ICT Media hosted CIODAY 2023 in Amsterdam last week — a very professionally run event at an amazing venue. I had the pleasure of providing the opening keynote. In the lead up to the event, they wrote an article which I believe captures the spirit of my presentation better than anything I have seen prior — with one caveat. I am not a big believer in prediction — especially in highly uncertain times like our current era. Instead, I believe in a constant rehearsing of the future, asking the what-if questions to avoid the what-now questions. That caveat aside, a great article that I am sharing here to my Blog audience and providing a Link to original article.
Converging developments: the predictive value of the past
According to futurist Frank Diana, our history is an important source for understanding the present. A good view of the past also makes it possible to predict future developments. “The current period is in many ways similar to the 1920s and 1930s,” says Diana, with an eye to geopolitical, technological, economic and social dynamics.
Words that sound like a warning and at the same time call to action. Especially for technology leaders, who themselves exert influence on large-scale changes to a certain extent, an open eye for the coherence of current events and recurring patterns is essential. At CIODAY2023 , the American futurist will introduce the Dutch tech community to his work and ideas.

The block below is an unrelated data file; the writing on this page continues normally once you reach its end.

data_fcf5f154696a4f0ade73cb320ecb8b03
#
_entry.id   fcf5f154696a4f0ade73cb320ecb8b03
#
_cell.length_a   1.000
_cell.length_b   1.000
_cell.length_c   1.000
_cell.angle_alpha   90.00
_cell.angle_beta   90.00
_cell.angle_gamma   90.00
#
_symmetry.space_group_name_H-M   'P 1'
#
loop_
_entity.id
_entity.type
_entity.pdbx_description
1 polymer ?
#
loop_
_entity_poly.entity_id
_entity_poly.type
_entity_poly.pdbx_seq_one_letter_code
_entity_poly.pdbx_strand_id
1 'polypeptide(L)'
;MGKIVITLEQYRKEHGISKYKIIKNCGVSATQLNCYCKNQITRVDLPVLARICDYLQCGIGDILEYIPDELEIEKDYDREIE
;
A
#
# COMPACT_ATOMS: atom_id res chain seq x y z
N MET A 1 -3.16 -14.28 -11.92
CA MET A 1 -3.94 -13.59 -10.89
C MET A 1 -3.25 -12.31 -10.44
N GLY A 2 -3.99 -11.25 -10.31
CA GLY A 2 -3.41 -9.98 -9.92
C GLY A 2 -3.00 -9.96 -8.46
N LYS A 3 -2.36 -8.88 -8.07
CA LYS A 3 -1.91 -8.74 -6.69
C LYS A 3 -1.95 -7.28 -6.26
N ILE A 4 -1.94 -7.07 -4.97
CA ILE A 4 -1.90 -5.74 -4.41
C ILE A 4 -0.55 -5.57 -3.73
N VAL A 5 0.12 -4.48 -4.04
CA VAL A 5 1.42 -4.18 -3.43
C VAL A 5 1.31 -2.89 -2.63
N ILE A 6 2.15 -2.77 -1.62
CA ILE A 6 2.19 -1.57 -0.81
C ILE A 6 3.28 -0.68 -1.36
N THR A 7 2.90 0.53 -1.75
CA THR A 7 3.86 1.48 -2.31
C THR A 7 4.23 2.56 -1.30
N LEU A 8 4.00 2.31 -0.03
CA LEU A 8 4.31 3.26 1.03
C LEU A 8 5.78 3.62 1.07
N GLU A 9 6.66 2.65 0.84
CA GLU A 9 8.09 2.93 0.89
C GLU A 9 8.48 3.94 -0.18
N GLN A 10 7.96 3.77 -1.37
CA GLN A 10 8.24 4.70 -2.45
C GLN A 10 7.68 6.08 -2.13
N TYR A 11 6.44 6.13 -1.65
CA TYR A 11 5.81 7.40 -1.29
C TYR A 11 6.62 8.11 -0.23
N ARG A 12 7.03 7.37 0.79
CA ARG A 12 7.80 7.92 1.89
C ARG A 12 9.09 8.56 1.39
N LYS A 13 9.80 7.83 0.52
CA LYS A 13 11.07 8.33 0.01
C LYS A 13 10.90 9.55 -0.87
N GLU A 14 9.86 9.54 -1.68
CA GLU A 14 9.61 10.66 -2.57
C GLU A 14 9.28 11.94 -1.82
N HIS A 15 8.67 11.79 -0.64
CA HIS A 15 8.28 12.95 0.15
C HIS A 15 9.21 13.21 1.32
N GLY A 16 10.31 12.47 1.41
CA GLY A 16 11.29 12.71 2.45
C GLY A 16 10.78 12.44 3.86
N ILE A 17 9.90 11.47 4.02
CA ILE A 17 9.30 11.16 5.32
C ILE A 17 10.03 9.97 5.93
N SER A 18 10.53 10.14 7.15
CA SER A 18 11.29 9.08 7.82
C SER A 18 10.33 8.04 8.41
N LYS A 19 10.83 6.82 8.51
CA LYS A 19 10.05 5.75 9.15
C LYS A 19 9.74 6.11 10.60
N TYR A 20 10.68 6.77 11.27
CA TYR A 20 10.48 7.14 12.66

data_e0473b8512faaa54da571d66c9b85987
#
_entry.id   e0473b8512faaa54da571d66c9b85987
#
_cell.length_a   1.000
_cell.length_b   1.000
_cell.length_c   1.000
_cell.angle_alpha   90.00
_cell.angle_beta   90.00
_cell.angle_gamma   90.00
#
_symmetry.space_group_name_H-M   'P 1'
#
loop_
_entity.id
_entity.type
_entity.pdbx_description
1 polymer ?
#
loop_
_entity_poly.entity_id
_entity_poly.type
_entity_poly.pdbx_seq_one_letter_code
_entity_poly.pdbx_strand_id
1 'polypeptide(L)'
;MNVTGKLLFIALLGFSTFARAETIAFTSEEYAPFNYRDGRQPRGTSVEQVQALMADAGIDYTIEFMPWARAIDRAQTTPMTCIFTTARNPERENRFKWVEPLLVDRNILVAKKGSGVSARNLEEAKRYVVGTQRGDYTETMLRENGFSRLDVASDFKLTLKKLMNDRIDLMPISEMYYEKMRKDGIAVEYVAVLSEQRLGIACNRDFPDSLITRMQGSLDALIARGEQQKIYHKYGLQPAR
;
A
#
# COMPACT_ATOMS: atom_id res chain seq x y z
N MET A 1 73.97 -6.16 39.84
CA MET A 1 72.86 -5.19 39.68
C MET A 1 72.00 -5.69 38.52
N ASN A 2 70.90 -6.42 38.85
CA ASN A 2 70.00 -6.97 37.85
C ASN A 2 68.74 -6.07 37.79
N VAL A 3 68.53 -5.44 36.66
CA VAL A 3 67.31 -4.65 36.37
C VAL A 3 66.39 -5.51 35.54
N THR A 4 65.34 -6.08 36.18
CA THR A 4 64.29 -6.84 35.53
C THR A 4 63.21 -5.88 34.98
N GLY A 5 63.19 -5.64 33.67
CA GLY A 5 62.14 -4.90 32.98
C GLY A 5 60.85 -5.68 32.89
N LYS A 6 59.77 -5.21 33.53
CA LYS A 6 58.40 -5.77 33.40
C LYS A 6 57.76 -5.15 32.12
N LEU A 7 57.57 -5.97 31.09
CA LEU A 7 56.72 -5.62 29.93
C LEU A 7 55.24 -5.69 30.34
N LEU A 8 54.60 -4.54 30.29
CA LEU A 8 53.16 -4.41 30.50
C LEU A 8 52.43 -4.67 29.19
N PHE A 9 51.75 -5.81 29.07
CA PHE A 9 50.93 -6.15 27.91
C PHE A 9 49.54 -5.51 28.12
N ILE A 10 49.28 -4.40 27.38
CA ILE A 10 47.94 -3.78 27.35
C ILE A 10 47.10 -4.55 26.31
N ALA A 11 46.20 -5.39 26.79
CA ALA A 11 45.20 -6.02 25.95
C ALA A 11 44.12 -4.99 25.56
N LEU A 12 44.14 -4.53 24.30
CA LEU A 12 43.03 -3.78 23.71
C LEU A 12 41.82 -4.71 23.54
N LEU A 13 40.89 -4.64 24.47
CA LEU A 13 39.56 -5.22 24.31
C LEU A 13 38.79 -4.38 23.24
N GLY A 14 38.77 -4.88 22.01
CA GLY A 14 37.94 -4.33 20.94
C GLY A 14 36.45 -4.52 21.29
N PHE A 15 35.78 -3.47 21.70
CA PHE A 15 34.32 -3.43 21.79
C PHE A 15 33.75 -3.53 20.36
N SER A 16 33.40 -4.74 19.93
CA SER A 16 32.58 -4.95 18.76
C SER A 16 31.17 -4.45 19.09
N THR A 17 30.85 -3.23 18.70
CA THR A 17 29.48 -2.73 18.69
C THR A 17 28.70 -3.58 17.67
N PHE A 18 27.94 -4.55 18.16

According to Diana, it is difficult to say what the exact future will look like, but in his opinion you better be ready for major upheavals. “The further back you can look, the further forward you are likely to see,” he quotes the British statesman, strategist and writer Winston Churchill. In other words: looking back carefully helps you reimagine the future more energetically. This sometimes means that you are open to evolving insights and choose a less rigid attitude towards once learned, but now outdated views and behavior.
Frank Diana speaks of upcoming shifts in terms of ‘convergences’, or the coming together of developments from diverse corners of the economy, technology and society. Such a bundling is often a harbinger or a warning of a change in order. Based on an extensive collection and classification of past events — which he always has at his disposal during his presentation — he can make predictions for various sectors such as healthcare, transport, food, energy, etc.
In the same way, he maps the course of ‘horizontal’ phenomena, such as AI and other technologies, based on known and repetitive patterns. As a tip of the veil, he mentions developing robots, which means that AI is no longer controlled via the prompt, but via normal human interaction. He also foresees a far-reaching link between AI and virtual reality, among other things. By connecting all available dots from past and present, he can sketch the contours of a possible future through a focus on ‘catalysts and obstacles’.
For the time being, the world, societies, companies and their leaders face major challenges. “Currently, as in the 1920s and 1930s, you see increasing polarization, a lack of crisis resilience, severe economic and social challenges, the collapse of developing countries, a shift to regional supply chains and the rise of the surveillance society.”